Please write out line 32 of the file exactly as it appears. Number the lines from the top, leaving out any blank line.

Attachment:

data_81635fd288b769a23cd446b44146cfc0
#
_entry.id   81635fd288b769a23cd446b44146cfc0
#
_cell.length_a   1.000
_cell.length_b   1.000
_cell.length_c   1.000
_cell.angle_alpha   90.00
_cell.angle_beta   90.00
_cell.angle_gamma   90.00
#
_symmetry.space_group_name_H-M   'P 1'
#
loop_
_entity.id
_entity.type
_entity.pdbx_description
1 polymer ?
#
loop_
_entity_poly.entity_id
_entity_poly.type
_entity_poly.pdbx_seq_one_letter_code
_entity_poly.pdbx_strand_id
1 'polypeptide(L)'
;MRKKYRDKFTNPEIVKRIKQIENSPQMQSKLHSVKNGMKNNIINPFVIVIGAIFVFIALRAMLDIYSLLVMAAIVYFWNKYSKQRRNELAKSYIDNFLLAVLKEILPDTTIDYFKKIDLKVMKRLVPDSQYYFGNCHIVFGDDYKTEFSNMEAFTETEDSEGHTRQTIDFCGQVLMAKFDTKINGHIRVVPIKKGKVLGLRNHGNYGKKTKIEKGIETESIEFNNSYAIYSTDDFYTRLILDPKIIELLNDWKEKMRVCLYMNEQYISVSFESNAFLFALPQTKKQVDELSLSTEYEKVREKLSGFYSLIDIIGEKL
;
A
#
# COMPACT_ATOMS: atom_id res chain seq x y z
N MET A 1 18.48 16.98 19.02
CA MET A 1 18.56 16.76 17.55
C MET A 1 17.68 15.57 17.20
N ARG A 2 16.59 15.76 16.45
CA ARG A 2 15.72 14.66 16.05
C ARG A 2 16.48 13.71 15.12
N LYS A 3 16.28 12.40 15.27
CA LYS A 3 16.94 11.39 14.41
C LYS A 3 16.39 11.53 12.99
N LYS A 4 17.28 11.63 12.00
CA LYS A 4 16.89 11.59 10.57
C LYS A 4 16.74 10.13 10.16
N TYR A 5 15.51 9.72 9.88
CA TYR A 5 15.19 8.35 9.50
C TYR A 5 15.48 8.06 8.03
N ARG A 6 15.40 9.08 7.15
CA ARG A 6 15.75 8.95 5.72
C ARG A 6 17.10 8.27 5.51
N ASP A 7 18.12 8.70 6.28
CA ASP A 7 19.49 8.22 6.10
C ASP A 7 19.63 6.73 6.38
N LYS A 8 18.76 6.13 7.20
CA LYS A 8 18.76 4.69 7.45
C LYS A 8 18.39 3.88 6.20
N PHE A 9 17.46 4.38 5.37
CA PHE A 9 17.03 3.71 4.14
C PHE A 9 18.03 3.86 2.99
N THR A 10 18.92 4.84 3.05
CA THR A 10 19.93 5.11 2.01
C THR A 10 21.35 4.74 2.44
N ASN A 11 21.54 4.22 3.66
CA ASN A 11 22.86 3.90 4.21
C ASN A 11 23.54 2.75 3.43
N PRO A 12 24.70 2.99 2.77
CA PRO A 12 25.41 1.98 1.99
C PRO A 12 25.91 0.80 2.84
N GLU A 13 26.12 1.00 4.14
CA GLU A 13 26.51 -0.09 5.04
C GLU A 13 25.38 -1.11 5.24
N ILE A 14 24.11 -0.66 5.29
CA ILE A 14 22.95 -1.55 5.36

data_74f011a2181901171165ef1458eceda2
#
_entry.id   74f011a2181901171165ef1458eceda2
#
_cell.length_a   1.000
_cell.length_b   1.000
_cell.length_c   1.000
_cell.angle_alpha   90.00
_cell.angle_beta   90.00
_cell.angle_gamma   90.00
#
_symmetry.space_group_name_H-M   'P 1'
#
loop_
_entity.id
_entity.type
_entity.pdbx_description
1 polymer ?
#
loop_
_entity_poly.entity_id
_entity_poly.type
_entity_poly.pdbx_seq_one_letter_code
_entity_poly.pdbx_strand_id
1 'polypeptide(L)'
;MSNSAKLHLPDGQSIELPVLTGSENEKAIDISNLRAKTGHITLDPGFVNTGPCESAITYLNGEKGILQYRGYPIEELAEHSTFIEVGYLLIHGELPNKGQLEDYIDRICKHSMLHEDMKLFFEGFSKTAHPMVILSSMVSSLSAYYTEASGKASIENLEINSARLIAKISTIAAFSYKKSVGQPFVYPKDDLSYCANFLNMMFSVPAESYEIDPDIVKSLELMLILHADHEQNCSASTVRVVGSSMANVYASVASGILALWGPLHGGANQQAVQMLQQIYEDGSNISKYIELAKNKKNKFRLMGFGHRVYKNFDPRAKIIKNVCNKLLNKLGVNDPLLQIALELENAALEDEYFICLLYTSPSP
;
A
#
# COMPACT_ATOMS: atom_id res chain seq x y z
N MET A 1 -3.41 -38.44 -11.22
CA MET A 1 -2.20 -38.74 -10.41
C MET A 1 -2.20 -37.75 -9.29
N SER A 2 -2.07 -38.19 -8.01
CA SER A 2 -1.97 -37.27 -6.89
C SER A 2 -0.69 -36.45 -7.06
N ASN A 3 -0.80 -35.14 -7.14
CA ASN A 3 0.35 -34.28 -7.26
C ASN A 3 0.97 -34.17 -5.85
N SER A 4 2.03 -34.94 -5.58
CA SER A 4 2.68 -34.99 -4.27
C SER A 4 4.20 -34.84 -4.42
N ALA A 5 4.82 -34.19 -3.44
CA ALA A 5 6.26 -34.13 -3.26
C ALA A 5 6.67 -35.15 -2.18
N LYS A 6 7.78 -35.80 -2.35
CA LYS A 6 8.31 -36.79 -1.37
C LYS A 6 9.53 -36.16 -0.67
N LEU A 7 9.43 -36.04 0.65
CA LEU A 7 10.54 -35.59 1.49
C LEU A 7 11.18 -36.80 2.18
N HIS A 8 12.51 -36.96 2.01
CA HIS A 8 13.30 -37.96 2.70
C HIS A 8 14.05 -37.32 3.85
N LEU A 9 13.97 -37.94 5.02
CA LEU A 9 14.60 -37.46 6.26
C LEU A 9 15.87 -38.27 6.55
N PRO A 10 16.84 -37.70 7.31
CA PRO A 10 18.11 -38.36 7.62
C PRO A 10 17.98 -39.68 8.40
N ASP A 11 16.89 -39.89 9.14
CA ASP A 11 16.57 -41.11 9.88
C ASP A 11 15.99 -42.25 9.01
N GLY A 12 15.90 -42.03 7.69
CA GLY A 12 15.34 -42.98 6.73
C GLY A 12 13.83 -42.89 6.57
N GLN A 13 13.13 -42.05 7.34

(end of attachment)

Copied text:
CA MET A 1 18.56 16.76 17.55